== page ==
Eye Movement Desensitization and Reprocessing (EMDR) is a therapeutic treatment developed by Francine Shapiro. EMDR was originally developed to treat the symptoms of Post Traumatic Stress Disorder (PTSD). Since then it has been extensively researched and found to be effective for many psychological difficulties.
The theory that underlies EMDR is Adaptive Information Processing (AIP). AIP states that that our minds have developed to extract meaning and understanding from experiences that we can apply to future decision making. An example of this is: I burned my hand on a hot stove when I was young. It must have been very upsetting when it happened, but I barely remember the event now. My mind extracted the important part – stoves are hot, and released the unimportant – how upsetting it was to be burned.
Unfortunately, our minds natural ability to process experiences can be overwhelmed by events that are sudden, intense, chronic or that occur when we are young. Our experience of that unprocessed event stays stuck in “state specific memory”. State specific memory is a memory that is still held as each sense experienced it. That is why those unprocessed events are often remembered as just a smell, or just a sound, or just a vision.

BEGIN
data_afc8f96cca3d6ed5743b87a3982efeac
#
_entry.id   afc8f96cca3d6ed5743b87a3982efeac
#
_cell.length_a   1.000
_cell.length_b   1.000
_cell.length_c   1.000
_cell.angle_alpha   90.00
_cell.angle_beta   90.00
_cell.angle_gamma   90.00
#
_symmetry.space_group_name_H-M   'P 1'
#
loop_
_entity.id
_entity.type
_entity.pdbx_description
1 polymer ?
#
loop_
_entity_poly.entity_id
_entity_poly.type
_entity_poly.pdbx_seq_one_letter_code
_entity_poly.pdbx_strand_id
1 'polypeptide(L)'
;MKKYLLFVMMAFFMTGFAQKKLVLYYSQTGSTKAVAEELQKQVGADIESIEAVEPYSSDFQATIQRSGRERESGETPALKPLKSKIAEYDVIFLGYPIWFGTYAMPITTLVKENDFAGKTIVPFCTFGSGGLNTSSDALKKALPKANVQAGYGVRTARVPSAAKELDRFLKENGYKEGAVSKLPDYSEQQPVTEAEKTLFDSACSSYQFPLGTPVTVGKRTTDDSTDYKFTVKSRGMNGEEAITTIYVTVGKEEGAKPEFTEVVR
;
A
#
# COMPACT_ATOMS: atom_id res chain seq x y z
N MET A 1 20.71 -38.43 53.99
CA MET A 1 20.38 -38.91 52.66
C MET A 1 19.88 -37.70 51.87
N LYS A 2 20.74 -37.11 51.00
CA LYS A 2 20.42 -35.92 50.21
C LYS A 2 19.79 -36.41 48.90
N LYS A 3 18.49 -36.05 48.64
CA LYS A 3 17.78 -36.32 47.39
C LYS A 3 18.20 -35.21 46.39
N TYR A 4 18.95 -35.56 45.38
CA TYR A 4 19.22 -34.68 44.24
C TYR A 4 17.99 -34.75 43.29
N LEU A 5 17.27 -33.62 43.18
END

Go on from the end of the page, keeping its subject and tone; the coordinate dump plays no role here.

Our mind still wants to process that experience. Because of that, our mind does things that we experience as decidedly unpleasant. Our mind might bring a state specific memory up when something similar occurs in our current life (this is a form of flashback). We may repeat behaviors or choices that result in experiences that are similar to the unprocessed experience, because our mind is hoping that this time it will succeed at processing the event and resolve both the original stuck memory and the current experience.
An EMDR trained therapist intentionally activate the brain’s existing processing system. The therapist guides the client through the intentional application of the clients natural processing system to that stuck experience. With the therapist’s help the client is able to finally succeed at processing that event.
So, what’s with the back and forth eye movement?
It is believed that the mind does its naturally occurring adaptive information processing while we are asleep. We spend a portion of our sleep each night in the REM (Rapid Eye Movement) stage. During REM sleep our eyes dart back and forth under our eyelids very quickly. When an EMDR trained therapist uses back and forth eye movement (or another form of bilateral stimulation) they are activating the mind’s information processing system.